January 22, 2014



Star power makes all the difference  in THE SKELETON TWINS.  Craig Johnson’s dramedy (written with Mark Heyman) takes place in fairly commonplace territory, especially at Sundance:  siblings bound together, whether they like it or not, by embittered love and old family scars.  What isn’t expected, though, is for those roles to be filled by SNL alumni Kristen Wiig and Bill Hader,

Nevertheless, here they are.  Hader plays Milo, a gay would-be actor living in Los Angeles and, when we meet him, attempting suicide.   With a symmetry that’s a little too neat (not the last time that will happen in the film), at the same moment, his sister Maggie (Wiig) is seriously contemplating the same thing, although on the face of it, her life is in much better shape, with loving husband Lance (Luke Wilson), plans for a family, and a nice house in the upstate New York town where they grew up.  But while Maggie’s desperation isn’t quite as noisy as Milo’s, she’s miserable too, and just as capable of self-destructively acting out.

Maggie brings Milo home after his suicide attempt, even though they haven’t spoken for 10 years due to what’s gradually revealed as an extremely messy past that involves Milo’s former English teacher Rich (Ty Burrell).  The movie is about the recovery of their relationship–and through it, their own recoveries–and allowing for a detour here and there, it eventually gets exactly where you’d expect it to go.

Skeleton Twins works, though, and that’s largely due to Wiig and Hader.  This isn’t the first time Wiig has taken the indie dramedy route, but in her other attempts (The Girl Most Likely and the upcoming Hateship Loveship) there’s been something wan and washed-out about her, as though she thought that no one would take her seriously if she showed any comic energy.  Here, Johnson and Heyman allow her to be both funny and serious, and she’s never been better, each branch of her talent feeding the other.  It certainly may also have helped to have a familiar co-star, and Hader gives a believable, fully rounded performance. (He’s also quite effective in a relatively serious supporting role in the yet-to-be-released The Disappearance of Eleanor Rigby).  Playing a gay character runs Hader right up to the edge of his most famous SNL creation, Stefon, and he negotiates the overlap with great skill, neither making Milo a cartoon nor dulling him down.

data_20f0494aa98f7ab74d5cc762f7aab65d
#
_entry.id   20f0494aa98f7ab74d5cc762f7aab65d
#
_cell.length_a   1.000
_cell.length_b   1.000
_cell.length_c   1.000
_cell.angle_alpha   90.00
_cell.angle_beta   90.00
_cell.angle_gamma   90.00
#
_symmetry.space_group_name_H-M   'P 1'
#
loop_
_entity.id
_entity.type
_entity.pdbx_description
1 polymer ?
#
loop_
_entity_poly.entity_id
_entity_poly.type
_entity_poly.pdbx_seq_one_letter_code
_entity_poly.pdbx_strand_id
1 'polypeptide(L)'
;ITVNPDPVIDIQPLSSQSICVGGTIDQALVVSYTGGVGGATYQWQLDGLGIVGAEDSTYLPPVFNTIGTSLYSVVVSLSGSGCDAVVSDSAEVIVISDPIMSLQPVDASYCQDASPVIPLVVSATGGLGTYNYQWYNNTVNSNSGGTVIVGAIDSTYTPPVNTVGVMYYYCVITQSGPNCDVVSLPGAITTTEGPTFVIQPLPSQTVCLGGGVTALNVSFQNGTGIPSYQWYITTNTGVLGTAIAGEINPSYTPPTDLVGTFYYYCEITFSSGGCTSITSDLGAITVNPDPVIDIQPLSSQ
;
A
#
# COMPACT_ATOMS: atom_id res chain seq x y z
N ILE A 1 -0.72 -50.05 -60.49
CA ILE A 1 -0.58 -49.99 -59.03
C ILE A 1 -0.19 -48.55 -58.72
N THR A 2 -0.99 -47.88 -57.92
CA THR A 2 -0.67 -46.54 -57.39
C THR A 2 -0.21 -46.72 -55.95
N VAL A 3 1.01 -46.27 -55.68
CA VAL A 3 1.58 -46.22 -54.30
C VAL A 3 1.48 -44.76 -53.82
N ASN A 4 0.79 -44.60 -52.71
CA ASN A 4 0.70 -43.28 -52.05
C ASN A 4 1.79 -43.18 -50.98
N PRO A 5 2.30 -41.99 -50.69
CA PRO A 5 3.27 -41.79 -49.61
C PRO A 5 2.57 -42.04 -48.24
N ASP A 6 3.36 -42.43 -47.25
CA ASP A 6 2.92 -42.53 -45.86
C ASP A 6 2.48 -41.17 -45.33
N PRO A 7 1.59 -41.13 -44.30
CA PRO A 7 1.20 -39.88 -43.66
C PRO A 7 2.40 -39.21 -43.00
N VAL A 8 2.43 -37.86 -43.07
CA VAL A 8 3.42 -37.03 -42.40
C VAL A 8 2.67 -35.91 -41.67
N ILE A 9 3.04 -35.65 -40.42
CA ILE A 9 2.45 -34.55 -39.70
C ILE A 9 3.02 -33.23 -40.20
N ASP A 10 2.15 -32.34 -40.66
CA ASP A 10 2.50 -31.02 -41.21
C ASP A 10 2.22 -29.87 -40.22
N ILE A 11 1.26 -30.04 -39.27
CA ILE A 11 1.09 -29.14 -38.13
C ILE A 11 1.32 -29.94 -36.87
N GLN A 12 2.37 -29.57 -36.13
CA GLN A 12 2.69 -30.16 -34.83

The Skeleton Twins is by no means a perfectly constructed piece of work.  Milo and Maggie’s mother (Joanna Gleason) is brought in for a single scene that adds little and has no nuance at all, and once the full story of the English teacher is told, it raises more question than it answers.  Maggie’s husband Lance, although well played by Wilson, doesn’t have much depth.  The ending is conventional.  The relationship between the brother and sister, though, as played by this pair, is satisfying and often enjoyable (Wiig and Hader have a scene lip-synching an ’80s song that will go on their respective highlight reels), and it should find a moderate but appreciative audience.

About the Author

Mitch Salem
MITCH SALEM has worked on the business side of the entertainment industry for 20 years, as a senior business affairs executive and attorney for such companies as NBC, ABC, USA, Syfy, Bravo, and BermanBraun Productions, and before that, at the NY law firm of Weil, Gotshal & Manges. During all that, he has more or less constantly been going to the movies and watching TV, and writing about both since the 1980s. His film reviews also currently appear on and In addition, he is co-writer of an episode of the television series "Felicity."